Brooklyn borough president Eric Adams at a rally against proposed rent hikes at the Jewish Hospital Crown Heights apartment complex. Photo by Ellie Miao

by Ellie Miao

Residents, affordable housing advocates and elected officials rallied yesterday morning, to protest Alma Realty’s announcement of converting Brooklyn’s rent-stabilized Jewish Hospital Crown Heights apartment complex into market rate.

“Where am I going to live as a single mom?” asked Alethea Adsiet, a PE physical therapist for the New York State Department of Education in Brooklyn. To raise her child alone, she is also working as a dancer and choreographer—and still barely making her ends meet. “This is my home, I have lived here for 11years, but now I may have to leave.”

Adsiet said she was shocked when she received the market rate lease renewal from Alma. “What happened to my rent stabilization?” she asked.

The Crown Heights complex was part of the former site of Brooklyn Jewish Hospital—a property around Prospect Place and Classon Avenue in Crown Heights, Brooklyn, which was purchased by Alma in the early 2000s. When the tenants sighed the lease for the first time, they were offered a rider from Department of Housing and Community Renewal promising that these unites were rent stabilized and were protected under the Emergency Rent Stabilization Act.

“Alma wants to deregulate all of the apartments here,” Adsiet said. “I cannot afford this high rent. I think I can’t afford to live in this city anymore.”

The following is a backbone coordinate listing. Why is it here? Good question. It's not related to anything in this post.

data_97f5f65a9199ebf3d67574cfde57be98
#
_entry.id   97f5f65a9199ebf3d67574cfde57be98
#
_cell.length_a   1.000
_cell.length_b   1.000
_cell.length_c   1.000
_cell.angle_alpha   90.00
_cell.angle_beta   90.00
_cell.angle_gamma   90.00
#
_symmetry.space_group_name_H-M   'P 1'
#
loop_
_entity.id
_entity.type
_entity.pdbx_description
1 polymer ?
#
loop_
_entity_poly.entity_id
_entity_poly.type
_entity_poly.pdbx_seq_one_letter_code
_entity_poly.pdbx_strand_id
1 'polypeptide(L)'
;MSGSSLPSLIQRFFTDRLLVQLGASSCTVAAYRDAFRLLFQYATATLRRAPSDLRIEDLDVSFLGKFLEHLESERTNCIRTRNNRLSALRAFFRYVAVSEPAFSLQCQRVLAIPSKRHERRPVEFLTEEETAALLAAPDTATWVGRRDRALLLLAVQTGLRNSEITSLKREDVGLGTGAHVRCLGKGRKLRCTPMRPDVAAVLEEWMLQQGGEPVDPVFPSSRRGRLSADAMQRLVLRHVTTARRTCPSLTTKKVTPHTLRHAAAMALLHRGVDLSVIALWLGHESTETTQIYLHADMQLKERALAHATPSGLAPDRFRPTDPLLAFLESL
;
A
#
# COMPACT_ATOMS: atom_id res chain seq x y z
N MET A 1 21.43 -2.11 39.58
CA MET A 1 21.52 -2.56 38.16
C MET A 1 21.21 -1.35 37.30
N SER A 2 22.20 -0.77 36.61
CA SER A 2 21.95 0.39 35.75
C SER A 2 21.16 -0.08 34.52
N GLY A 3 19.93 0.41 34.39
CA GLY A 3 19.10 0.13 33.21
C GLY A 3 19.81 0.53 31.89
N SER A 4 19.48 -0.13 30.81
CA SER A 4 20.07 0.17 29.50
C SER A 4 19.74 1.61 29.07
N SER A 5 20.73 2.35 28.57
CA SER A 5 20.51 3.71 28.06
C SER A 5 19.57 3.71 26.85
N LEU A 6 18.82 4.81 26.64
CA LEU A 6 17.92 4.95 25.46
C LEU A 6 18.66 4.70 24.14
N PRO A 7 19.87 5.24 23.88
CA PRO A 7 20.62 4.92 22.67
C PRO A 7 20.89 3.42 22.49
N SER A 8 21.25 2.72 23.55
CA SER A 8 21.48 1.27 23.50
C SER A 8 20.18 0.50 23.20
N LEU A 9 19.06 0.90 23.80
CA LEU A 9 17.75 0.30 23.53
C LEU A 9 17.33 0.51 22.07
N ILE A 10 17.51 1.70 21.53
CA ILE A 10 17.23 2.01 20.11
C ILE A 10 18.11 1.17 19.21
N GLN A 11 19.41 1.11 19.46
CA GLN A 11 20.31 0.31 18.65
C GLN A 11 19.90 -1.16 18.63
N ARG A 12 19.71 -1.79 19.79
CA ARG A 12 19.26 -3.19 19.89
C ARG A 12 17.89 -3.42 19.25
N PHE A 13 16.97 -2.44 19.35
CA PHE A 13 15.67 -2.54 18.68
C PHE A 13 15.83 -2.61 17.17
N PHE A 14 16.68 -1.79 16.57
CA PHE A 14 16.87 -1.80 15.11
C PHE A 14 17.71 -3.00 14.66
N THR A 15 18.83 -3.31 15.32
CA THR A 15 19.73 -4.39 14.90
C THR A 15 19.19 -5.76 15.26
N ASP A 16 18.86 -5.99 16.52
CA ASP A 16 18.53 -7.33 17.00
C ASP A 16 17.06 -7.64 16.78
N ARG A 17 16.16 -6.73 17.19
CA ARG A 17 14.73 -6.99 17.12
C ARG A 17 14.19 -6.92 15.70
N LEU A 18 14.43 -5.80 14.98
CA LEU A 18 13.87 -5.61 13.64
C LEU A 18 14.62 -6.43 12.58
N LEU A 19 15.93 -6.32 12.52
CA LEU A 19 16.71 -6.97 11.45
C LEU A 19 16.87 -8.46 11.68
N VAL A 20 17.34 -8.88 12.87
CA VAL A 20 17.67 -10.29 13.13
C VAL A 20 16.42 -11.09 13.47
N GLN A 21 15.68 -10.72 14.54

Over the past decade, while rents in Crown Heights community have increased dramatically, the Jewish Hospital complex remained affordable—this made it a choice for living for young professionals and the working class.

“I was specifically looking for rent stabilized housing and I found this one,” said Elizabeth Glowierht, who just graduated with her master’s degree in social work and has lived in the building for five years.

“I would never have moved in here if I had known that this wouldn’t be a long-term residence for me,” she said.

Community leaders think that the increased rent not only affects the tenants’ quality of life, but also the diversity of the neighborhood.

“What we want is the preservation of affordable housing and diversity in our borough,” said Brooklyn Borough President Eric Adams. “So that the working class doesn’t have to struggle to stay.”

Adams said this is a citywide issue and believes there is great possibility that Alma will apply the same action to its residences in other boroughs.